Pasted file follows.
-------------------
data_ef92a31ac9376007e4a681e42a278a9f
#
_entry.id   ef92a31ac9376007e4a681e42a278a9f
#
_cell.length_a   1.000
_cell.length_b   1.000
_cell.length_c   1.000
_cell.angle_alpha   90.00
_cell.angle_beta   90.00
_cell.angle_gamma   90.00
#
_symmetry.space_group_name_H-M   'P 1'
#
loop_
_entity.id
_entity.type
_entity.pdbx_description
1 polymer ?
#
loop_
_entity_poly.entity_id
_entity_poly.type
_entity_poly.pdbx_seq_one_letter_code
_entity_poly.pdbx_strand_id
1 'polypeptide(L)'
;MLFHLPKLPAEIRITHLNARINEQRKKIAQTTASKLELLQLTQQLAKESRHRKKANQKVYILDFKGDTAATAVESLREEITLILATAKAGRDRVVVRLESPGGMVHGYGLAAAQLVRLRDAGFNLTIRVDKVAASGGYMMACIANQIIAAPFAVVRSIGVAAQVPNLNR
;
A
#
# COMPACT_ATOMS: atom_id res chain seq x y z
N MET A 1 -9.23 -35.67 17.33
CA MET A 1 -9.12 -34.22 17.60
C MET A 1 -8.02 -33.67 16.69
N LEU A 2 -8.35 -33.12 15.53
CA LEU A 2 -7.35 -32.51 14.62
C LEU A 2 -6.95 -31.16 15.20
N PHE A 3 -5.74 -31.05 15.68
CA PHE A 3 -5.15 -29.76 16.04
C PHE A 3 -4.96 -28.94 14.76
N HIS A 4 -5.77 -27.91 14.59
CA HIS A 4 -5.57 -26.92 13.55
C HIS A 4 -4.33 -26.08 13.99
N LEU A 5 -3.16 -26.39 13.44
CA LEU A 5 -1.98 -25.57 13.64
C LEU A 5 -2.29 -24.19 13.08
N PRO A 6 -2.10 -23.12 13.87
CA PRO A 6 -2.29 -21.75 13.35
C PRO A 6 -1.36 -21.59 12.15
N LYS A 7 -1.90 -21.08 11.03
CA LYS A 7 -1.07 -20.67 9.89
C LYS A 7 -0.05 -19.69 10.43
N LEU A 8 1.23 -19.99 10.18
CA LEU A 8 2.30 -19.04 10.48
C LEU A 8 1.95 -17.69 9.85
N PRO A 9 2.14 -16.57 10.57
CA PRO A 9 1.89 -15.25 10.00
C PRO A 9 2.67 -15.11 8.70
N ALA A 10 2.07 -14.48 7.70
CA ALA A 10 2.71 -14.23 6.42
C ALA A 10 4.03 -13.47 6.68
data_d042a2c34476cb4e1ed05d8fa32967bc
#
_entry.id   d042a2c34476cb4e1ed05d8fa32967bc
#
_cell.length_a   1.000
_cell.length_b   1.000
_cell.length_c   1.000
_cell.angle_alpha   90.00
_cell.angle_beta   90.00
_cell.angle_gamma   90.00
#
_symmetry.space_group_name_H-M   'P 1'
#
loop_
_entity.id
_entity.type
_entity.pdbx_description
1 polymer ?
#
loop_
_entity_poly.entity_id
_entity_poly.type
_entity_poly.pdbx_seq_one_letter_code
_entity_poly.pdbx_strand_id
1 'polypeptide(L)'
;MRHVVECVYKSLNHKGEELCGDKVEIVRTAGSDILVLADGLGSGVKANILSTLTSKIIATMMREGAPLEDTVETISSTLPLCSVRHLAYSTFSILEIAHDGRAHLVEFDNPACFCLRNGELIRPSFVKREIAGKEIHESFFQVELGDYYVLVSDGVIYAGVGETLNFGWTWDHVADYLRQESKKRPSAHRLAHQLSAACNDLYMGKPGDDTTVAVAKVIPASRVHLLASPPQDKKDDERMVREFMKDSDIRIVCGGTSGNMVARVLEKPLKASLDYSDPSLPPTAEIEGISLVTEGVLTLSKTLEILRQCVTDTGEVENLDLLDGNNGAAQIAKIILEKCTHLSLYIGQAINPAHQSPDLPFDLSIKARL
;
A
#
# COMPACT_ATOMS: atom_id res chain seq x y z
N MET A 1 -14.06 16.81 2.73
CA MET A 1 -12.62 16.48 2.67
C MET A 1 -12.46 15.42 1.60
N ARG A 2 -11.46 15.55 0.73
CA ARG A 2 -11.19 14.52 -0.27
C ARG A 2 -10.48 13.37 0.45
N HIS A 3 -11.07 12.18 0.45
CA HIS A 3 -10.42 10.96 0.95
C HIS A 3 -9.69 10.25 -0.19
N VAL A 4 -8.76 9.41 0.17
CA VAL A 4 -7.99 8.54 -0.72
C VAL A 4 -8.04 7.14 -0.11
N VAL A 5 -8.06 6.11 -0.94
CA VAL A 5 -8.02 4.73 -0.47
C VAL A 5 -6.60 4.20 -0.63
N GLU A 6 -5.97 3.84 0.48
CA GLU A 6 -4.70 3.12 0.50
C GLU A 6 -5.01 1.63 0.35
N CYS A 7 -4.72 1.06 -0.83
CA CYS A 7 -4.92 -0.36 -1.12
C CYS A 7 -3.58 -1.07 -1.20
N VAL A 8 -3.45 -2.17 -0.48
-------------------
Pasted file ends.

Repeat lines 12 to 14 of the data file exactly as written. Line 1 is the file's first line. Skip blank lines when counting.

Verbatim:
_symmetry.space_group_name_H-M   'P 1'
#
loop_